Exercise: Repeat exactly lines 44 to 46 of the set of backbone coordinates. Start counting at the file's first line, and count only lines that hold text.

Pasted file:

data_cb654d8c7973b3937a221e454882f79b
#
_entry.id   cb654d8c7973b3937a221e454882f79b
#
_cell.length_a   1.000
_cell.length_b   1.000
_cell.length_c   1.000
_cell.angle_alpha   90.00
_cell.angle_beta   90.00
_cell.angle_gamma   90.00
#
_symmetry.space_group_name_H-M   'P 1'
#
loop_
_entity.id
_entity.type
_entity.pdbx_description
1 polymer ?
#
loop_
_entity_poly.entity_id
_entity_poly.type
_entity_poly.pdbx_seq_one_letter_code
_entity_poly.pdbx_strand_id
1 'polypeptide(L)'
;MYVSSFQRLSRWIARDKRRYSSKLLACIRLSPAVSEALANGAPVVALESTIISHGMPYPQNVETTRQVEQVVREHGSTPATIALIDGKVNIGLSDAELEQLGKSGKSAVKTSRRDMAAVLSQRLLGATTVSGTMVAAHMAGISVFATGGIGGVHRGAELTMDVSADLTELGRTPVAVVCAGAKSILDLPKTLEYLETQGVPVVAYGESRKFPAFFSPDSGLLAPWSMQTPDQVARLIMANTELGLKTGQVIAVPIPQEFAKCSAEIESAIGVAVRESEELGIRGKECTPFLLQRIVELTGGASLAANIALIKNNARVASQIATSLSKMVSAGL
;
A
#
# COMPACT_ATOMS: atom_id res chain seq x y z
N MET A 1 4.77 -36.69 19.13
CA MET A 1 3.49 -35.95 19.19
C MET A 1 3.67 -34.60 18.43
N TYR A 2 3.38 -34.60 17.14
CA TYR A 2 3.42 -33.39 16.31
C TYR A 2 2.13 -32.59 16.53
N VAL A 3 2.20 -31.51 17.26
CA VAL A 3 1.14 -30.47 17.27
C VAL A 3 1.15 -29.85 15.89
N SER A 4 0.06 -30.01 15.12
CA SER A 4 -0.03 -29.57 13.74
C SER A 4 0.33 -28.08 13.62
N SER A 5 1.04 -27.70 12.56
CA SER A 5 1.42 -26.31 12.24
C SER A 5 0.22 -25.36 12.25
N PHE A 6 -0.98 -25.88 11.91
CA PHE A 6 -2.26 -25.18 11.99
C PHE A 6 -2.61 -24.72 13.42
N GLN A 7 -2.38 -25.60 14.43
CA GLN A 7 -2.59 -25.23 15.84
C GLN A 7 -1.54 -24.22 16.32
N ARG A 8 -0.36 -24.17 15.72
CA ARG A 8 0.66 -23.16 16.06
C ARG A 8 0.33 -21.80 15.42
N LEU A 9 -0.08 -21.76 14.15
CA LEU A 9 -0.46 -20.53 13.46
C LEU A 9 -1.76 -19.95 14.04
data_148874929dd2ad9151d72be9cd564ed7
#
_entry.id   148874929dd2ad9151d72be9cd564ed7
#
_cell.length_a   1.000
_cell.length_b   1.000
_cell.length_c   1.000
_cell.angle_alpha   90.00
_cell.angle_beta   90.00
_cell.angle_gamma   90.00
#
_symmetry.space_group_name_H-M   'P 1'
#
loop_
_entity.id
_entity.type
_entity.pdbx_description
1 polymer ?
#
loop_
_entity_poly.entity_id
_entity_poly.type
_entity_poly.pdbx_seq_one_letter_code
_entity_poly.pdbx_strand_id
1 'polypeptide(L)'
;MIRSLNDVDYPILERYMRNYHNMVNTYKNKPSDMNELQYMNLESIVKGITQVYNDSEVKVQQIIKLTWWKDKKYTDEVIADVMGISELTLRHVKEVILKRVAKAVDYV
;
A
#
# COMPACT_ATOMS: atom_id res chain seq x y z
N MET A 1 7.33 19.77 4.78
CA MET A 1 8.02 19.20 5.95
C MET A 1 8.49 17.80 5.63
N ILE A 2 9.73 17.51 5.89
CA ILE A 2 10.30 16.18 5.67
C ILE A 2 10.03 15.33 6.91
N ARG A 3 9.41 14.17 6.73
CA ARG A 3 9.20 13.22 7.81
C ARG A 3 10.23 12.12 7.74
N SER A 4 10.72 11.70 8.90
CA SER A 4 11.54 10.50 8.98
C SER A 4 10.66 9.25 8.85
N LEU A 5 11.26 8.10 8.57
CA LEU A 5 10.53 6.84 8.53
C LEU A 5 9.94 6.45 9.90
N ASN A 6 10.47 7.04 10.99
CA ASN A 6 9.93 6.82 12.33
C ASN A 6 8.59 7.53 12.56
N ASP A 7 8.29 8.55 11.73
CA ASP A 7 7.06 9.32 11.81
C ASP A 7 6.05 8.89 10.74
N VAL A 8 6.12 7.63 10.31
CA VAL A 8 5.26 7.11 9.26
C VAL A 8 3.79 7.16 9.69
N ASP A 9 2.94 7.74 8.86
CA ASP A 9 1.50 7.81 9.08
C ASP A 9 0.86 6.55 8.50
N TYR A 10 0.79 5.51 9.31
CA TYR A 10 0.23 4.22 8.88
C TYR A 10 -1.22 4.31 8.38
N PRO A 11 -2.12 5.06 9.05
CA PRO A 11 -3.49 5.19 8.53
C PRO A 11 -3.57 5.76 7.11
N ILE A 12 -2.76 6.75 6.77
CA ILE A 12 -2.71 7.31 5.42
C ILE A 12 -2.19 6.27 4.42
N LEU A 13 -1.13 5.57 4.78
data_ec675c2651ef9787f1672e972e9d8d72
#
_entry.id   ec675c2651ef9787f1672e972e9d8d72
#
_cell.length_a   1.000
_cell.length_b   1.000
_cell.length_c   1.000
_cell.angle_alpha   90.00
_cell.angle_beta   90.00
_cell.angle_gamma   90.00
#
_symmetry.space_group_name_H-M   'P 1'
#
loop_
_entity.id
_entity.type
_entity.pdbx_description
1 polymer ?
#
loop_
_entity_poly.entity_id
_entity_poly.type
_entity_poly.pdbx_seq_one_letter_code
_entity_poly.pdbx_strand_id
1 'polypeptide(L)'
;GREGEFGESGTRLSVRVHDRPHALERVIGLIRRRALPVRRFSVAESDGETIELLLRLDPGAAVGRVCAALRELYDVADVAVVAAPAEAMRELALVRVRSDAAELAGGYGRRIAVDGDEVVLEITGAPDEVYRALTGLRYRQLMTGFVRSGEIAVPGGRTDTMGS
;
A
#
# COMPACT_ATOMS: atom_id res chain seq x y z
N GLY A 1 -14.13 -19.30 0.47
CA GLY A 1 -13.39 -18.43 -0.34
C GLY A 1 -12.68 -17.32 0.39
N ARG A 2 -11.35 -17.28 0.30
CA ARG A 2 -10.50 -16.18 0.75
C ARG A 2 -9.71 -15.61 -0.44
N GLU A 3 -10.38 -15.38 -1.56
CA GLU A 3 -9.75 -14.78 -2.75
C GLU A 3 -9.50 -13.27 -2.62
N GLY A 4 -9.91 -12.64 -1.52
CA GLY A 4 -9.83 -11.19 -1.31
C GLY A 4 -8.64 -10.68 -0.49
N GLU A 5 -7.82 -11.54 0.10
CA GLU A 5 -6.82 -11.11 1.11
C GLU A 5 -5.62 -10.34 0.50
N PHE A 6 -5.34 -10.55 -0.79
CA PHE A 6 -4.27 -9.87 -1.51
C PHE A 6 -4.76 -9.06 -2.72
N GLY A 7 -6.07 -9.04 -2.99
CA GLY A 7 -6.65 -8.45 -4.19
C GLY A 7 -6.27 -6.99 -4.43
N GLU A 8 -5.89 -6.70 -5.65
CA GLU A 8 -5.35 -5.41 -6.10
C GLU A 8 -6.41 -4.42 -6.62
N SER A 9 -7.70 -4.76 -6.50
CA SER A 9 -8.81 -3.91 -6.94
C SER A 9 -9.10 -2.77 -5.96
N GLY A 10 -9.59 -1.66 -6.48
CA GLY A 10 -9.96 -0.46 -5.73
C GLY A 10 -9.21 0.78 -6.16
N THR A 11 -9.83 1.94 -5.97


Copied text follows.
CA SER A 5 1.42 -26.31 12.24
C SER A 5 0.22 -25.36 12.25
N PHE A 6 -0.98 -25.88 11.91